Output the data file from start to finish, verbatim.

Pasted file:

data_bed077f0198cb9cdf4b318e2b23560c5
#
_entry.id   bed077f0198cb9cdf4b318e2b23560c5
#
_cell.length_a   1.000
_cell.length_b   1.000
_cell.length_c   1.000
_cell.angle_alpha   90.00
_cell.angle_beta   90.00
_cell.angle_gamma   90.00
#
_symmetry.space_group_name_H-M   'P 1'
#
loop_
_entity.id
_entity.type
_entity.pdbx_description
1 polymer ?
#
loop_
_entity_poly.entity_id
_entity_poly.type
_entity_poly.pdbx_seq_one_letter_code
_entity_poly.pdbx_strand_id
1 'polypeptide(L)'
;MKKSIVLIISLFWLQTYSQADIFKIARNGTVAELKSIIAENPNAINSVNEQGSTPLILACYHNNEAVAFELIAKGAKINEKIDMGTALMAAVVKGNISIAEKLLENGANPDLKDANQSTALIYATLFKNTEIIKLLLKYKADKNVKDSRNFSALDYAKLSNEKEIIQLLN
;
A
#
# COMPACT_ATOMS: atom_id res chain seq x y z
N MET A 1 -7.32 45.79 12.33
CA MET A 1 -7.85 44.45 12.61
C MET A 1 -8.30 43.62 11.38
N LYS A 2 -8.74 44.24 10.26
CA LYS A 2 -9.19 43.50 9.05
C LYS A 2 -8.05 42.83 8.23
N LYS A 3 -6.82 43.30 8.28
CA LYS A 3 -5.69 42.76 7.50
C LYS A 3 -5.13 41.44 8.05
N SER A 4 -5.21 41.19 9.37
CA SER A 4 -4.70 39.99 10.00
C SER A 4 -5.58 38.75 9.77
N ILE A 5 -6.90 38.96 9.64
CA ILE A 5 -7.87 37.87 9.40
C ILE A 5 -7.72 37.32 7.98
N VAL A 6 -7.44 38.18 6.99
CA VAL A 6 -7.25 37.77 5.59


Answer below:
data_bed077f0198cb9cdf4b318e2b23560c5
#
_entry.id   bed077f0198cb9cdf4b318e2b23560c5
#
_cell.length_a   1.000
_cell.length_b   1.000
_cell.length_c   1.000
_cell.angle_alpha   90.00
_cell.angle_beta   90.00
_cell.angle_gamma   90.00
#
_symmetry.space_group_name_H-M   'P 1'
#
loop_
_entity.id
_entity.type
_entity.pdbx_description
1 polymer ?
#
loop_
_entity_poly.entity_id
_entity_poly.type
_entity_poly.pdbx_seq_one_letter_code
_entity_poly.pdbx_strand_id
1 'polypeptide(L)'
;MKKSIVLIISLFWLQTYSQADIFKIARNGTVAELKSIIAENPNAINSVNEQGSTPLILACYHNNEAVAFELIAKGAKINEKIDMGTALMAAVVKGNISIAEKLLENGANPDLKDANQSTALIYATLFKNTEIIKLLLKYKADKNVKDSRNFSALDYAKLSNEKEIIQLLN
;
A
#
# COMPACT_ATOMS: atom_id res chain seq x y z
N MET A 1 -7.32 45.79 12.33
CA MET A 1 -7.85 44.45 12.61
C MET A 1 -8.30 43.62 11.38
N LYS A 2 -8.74 44.24 10.26
CA LYS A 2 -9.19 43.50 9.05
C LYS A 2 -8.05 42.83 8.23
N LYS A 3 -6.82 43.30 8.28
CA LYS A 3 -5.69 42.76 7.50
C LYS A 3 -5.13 41.44 8.05
N SER A 4 -5.21 41.19 9.37
CA SER A 4 -4.70 39.99 10.00
C SER A 4 -5.58 38.75 9.77
N ILE A 5 -6.90 38.96 9.64
CA ILE A 5 -7.87 37.87 9.40
C ILE A 5 -7.72 37.32 7.98
N VAL A 6 -7.44 38.18 6.99
CA VAL A 6 -7.25 37.77 5.59